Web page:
Last we heard, the Padres were interested in Joel Zumaya, the former Tigers’ stud pitcher. In fact, he was high on Josh Byrnes wish list according to Bill Center of the San Diego Union Tribune. However, the Padres have since acquired Andrew Cashner in a deal that sent Anthony Rizzo and Zach Cates to the Chicago Cubs. How much does this alter any attempts the Padres will make at signing Zumaya?
The bullpen, as it stands now, will consist of Anthony Bass, Luke Gregerson, Ernesto Frieri, Andrew Cashner, Joe Thatcher, Erik Hamren, Josh Spence, and Huston Street. If the Padres were to add Zumaya, they would have to dump one of their projected bullpen pitchers.
We know Luke Gregerson, Joe Thatcher, Ernesto Frieri, Andrew Cashner (most likely), and Huston Street are all locks for the 25-man roster. That means, the Padres would have to demote Erik Hamren, Josh Spence, or Anthony Bass. Each has shown signs of promise and would make it a difficult decision if the Padres were to sign another bullpen arm.
Erik Hamren saw 12.1 innings of action at the Major League level last year. He definitely experienced the culture shock of making the jump to the Majors. He posted a 4.38 ERA, struck out 10, gave up 10 hits, and walked nine. He posted negative WAR (-0.1). All that being said, Hamren has some upside. He has a three-quarters release with movement that, if he can control his pitches, will help him greatly. However, he also showed some significant flaws in his short time with the Padres last season. In October, Seedlings to Stars profiled Harmen.
“Hamren had lots of trouble keeping the fastball in the zone in his 12 1/3 big league innings. Just 64 of his 129 heaters (49.6%) went for strikes, and only two of those were swinging strikes,” wrote Nathaniel Stoltz. His Pitch F/X tracker showed a pitcher who failed to command the zone.
Josh Spence, on the other hand, had much better success in San Diego. He pitched in 29.2 innings last season and compiled a 2.73 ERA. He averaged 9.4 K/9 and had an ERA+ of 132. He still struggles with walks though as he averaged 5.8 BB/9.
According to John Sickels of Minor League Ball, “Spence seems ideally-suited for the role of bullpen lefty, but his experience as a starting pitcher gives him more potential stamina than the typical LOOGY type. While his lack of plus velocity gives him little margin for error, he shouldn’t be underestimated, and it is not out of the question that he could return to starting eventually.”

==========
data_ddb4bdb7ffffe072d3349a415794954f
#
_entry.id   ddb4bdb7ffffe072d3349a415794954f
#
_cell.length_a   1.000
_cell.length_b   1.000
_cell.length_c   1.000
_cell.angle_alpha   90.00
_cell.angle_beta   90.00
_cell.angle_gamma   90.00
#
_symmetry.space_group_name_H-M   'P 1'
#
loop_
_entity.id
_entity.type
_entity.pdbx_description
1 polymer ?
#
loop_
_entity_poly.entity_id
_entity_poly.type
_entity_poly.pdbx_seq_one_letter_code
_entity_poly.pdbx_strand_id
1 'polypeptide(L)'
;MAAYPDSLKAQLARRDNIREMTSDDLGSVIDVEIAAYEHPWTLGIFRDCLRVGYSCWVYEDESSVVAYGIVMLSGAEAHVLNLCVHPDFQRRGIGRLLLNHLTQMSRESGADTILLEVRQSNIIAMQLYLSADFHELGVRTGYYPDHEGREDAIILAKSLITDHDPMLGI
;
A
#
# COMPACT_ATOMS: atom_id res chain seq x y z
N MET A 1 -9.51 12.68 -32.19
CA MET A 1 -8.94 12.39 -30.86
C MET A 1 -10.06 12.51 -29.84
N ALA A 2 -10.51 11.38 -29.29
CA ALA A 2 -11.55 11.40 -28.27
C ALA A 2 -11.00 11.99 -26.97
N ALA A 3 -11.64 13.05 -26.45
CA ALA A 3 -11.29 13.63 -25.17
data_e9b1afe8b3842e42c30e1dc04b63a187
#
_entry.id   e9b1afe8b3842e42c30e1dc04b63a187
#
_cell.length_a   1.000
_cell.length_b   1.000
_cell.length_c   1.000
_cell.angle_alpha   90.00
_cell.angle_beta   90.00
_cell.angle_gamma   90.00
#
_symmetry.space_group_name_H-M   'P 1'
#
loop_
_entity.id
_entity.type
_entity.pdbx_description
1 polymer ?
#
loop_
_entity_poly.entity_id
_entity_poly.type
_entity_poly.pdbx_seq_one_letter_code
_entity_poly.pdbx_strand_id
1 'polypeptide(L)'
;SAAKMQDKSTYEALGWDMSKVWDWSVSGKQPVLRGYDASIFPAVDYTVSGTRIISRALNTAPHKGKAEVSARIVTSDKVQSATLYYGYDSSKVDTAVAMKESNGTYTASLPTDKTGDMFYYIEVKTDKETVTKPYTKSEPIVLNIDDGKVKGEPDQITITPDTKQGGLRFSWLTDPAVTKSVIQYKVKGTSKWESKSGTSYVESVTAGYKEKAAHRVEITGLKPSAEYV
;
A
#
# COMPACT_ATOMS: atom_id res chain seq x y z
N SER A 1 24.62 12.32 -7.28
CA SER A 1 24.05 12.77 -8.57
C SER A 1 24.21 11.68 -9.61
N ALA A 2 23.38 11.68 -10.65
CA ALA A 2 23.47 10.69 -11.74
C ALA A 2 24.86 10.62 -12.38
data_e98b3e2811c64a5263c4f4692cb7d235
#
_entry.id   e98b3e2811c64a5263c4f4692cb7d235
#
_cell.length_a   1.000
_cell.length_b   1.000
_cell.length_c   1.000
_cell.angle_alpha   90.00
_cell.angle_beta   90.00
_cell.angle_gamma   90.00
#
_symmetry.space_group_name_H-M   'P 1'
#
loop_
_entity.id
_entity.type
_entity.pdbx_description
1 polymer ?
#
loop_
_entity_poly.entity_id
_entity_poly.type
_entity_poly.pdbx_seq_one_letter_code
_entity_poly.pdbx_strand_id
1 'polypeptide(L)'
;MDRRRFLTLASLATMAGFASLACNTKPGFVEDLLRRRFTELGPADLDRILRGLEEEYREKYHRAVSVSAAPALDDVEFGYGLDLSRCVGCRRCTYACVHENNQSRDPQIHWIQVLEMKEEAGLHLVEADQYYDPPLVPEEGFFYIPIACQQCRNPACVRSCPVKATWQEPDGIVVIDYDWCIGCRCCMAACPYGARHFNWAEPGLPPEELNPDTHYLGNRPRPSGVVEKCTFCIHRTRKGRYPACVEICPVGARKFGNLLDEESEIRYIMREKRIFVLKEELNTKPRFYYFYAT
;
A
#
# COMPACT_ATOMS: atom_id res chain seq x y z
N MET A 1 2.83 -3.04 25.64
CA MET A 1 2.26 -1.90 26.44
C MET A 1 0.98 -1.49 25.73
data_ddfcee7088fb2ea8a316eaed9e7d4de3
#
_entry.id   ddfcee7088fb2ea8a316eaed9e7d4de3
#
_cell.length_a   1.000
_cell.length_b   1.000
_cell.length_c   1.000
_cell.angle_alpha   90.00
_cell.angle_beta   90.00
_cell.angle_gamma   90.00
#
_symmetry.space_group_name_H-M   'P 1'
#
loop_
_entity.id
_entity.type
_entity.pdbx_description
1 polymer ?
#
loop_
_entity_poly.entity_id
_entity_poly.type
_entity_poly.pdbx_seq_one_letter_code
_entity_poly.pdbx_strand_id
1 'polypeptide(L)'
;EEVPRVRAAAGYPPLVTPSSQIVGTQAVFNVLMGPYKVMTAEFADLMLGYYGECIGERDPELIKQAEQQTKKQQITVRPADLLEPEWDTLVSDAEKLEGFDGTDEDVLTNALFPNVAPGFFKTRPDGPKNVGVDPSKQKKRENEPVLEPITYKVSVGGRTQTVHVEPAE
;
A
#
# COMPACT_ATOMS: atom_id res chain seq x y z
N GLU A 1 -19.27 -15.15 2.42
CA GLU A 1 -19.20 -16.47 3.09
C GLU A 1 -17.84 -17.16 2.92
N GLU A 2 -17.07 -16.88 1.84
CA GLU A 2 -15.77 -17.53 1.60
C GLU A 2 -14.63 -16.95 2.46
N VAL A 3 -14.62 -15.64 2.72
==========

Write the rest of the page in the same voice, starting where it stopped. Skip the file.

Spence seems to show more promise than Hamren, but 29.2 innings pitched is hardly enough of a sample to make any concrete decisions.
Finally, Anthony Bass comes into play. Bass has considerably more experience at the Major League level than the above-reference Hamren and Spence. And by considerably more experience, I mean 48.1 innings pitched. In that time, he put up a 1.68 ERA. His K/9 ratio is not spectacular, but his BB/9 is a solid 3.9. In his short time with the club last season, Bass managed to put up 1.4 WAR.
In Bass’ Major League debut, as a starter not a reliever mind you, he went five innings and gave up just one run. He made quite the impression with prospect evaluators. John Sickels of Minor League Ball wrote, “Indeed, many scouts feel that Bass fits best as a relief pitcher, given that his secondary stuff can be inconsistent. However, he’s shown a valuable ability to throw strikes and eat innings in the minors, and the Padres still believe he can be a fourth starter if he can bring that command to the majors.”
It seems that if the Padres still want to sign Zumaya, Erik Hamren would be the obvious choice for a demotion. His stuff could develop into Major League stuff, but for now he has underperformed. At this point, it seems unlikely that the club will sign Zumaya. However, if they do in fact sign Zumaya or any other bullpen arm, it would seem they will have a demotion decision ahead of them. That’s a good problem to have for any team.